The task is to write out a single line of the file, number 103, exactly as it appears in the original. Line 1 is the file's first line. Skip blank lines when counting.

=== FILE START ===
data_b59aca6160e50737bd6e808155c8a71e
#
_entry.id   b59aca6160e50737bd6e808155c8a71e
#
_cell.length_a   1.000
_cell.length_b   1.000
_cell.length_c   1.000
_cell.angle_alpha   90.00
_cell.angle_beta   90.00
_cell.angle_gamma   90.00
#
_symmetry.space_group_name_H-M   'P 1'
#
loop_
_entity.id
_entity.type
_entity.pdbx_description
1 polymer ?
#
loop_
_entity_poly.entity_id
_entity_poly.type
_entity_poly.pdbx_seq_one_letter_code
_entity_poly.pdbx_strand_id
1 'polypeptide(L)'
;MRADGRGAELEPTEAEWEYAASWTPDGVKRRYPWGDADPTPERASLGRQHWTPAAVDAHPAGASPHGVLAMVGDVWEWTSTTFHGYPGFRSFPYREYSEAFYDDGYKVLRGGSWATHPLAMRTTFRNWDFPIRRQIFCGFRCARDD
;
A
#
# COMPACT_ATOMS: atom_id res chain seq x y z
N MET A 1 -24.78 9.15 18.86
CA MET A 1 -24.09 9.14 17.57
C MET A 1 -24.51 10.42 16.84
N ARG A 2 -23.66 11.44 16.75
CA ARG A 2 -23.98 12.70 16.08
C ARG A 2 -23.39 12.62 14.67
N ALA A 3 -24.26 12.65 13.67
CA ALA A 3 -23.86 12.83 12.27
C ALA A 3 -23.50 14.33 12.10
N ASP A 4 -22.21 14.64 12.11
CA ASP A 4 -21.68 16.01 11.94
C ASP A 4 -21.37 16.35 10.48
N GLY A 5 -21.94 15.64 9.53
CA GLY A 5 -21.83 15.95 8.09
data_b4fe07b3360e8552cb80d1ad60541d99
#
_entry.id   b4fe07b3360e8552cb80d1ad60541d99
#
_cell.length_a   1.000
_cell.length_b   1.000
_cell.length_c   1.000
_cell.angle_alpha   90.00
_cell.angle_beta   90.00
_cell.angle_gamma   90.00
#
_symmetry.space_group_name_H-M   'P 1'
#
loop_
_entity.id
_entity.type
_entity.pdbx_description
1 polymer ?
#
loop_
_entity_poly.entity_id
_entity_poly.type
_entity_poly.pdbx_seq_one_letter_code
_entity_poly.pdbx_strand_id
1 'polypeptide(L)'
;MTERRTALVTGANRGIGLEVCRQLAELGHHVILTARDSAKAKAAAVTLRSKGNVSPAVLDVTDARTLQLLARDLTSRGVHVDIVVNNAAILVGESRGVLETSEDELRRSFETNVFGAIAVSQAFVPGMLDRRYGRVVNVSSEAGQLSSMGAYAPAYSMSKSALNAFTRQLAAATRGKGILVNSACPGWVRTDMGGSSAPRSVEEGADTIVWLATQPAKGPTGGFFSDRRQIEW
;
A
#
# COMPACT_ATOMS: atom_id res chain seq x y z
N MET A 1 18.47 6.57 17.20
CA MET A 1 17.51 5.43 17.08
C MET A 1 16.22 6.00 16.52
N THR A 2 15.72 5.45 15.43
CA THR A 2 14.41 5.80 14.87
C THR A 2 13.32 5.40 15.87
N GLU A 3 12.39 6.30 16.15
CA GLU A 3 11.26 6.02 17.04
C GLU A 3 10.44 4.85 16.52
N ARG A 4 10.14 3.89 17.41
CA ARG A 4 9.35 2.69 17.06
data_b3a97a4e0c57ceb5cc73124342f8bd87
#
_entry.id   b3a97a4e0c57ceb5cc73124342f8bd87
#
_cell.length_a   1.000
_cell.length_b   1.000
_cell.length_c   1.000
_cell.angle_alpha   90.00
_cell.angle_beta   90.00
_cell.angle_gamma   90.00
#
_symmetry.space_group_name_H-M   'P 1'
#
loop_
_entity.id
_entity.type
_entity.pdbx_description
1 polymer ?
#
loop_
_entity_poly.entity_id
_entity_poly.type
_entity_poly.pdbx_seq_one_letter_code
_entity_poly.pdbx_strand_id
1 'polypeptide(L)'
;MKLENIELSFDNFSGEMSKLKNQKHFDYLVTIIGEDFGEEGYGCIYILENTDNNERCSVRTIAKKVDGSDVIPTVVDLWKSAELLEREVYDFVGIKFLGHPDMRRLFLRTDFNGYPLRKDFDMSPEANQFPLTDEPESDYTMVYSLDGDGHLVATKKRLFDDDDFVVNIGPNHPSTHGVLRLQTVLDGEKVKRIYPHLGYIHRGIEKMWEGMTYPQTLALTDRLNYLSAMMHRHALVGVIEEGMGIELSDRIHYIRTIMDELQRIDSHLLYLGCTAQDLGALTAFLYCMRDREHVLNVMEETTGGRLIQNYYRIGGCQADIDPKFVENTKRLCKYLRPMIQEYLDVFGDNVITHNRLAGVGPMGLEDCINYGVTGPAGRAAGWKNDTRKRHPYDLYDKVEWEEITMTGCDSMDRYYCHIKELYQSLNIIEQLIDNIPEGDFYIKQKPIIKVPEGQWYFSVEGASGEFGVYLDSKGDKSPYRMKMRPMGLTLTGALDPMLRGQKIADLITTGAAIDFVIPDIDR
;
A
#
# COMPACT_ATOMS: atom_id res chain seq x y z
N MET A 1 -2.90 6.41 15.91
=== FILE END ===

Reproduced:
1 polymer ?